I’ve been getting this question quite a bit lately. I guess it’s a bit boggling to the mind to think about the queries agents receive and to contemplate the authors behind them, and the sheer number of people out there working on books.
Are there really 15,000+ people a year querying agents? Are there really that many novels and memoirs and self-help books and alien encounters of the dubious kind? There are really that many people writing books? Really?
There’s only one way to answer this question: yes, there are. There really are.
But there’s a Part II to the answer, which is, as Kristin Nelson recently wrote: don’t worry about those other books out there.
It’s so tempting to feel as if your books is in competition with all of those other books on submission, not to mention the ones coming out by already-popular authors, and to be bogged down by the sheer impossible odds of it all. It’s temping to want someone else’s success story to be yours and to measure whatever success you’ve achieved against someone who has “made it.”
Don’t do it. The only person you’re in competition with is yourself. You can’t control how many people are out there, how many queries agents are getting, how many celebrities are writing books, etc. etc.
All you can control is your own work. Focus on that. The odds are just numbers. Don’t let them get you down.
The odds are never what they seem.
J.T. – I think the 15,000 queries sent to Nathan has been mentioned on this blog previously as daunting, in terms of getting Nathan as your agent.
But I truly think these numbers are very deceptive. You don't just get one shot at publishing your book – you get tons of shots, hundreds if we are talking over years. Maybe awhile ago the door closed after a certain number of attempts, but not any more.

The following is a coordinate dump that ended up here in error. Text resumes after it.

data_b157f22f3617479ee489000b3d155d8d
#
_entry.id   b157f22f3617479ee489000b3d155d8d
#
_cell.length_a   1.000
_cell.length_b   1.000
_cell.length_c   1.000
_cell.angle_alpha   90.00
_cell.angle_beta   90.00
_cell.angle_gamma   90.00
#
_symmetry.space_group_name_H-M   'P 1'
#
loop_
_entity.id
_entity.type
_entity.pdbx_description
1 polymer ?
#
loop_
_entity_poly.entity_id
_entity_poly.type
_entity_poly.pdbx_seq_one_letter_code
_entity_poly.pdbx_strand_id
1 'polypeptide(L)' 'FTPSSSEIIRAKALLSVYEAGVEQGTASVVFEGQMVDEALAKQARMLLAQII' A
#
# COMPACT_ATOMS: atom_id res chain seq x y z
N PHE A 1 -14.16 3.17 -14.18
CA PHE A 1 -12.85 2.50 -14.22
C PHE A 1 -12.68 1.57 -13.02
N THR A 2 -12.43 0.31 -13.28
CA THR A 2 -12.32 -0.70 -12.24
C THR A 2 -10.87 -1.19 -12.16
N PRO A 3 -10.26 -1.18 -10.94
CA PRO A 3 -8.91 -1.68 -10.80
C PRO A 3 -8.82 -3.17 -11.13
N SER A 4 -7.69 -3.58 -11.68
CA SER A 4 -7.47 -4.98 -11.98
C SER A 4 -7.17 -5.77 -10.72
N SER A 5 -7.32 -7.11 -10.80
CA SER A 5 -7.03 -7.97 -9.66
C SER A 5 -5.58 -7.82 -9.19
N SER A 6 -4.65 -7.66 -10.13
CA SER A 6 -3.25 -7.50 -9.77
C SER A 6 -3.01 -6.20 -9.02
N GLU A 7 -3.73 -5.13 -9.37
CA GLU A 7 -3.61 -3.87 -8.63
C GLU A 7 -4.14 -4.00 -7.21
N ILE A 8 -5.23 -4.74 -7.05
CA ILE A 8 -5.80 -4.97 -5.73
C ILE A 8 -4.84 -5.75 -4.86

Other people's good books strengthen the industry and keep readers coming back. I continue to insist that we, as authors, need each other.
We do. We need other authors.
As much as I enjoy a fantasy of being the only author in the world who people want to read, I honestly think I'd have alittle trouble meeting the demand.
Other authors are not really our competition. Everyone can publish one way or another, everyone can reach an audience if their work is good.
Other authors are our comrades-in-arms.
Nathan Bransford says
If by "hiding" you mean keeping our clients' financial matters confidential as a matter of ethics, then yes. Authors are welcome to reveal the size of their advances and royalties if they choose to do so. It's not my place.
With the answer to that question being "yes," it's amazing that this post was still very encouraging. Thanks.
Thank you that is exactly what I needed to hear today.
Ben Ellis says
Needed to hear that. Too much pessimism in some circles.
J. T. Shea says
I'm open to correction, but Hillsy's calculations seem to suggest 94% of novels (225,000 of 240,000) are only shopped to ONE agency apiece each year(!?)
Jenny, only someone shipwrecked on a desert island would be so ignorant of publishing in this year of 2010. As far as I can see, most writers have low expectations, and some agents and editors (and other writers!) are all too eager to lower those expectations even further.
Know what? I think they are copying and pasting. To those who are "saving" maybe that's a good deal. Writing books as a writer? Oh my real hard you have to be inspired all the time if not all you can write is probably bigotry, hatred and racism.
I am not an English major, have never taken any writing classes. I'm fifty nine years old but pretty well read. Currently I can't sit for more than two hours a day. Only in the last four months have I discovered a writing community or peers.(hardly peers I'm not that good.) I'm aware the average book only sells 180 copies.My wife has been a typesetter for thirty years.) Whats my motivation? I write about me to me.Ultimately who else are you going to write about? People seem to like it.I have fun. I learn. Why would anyone do this for money?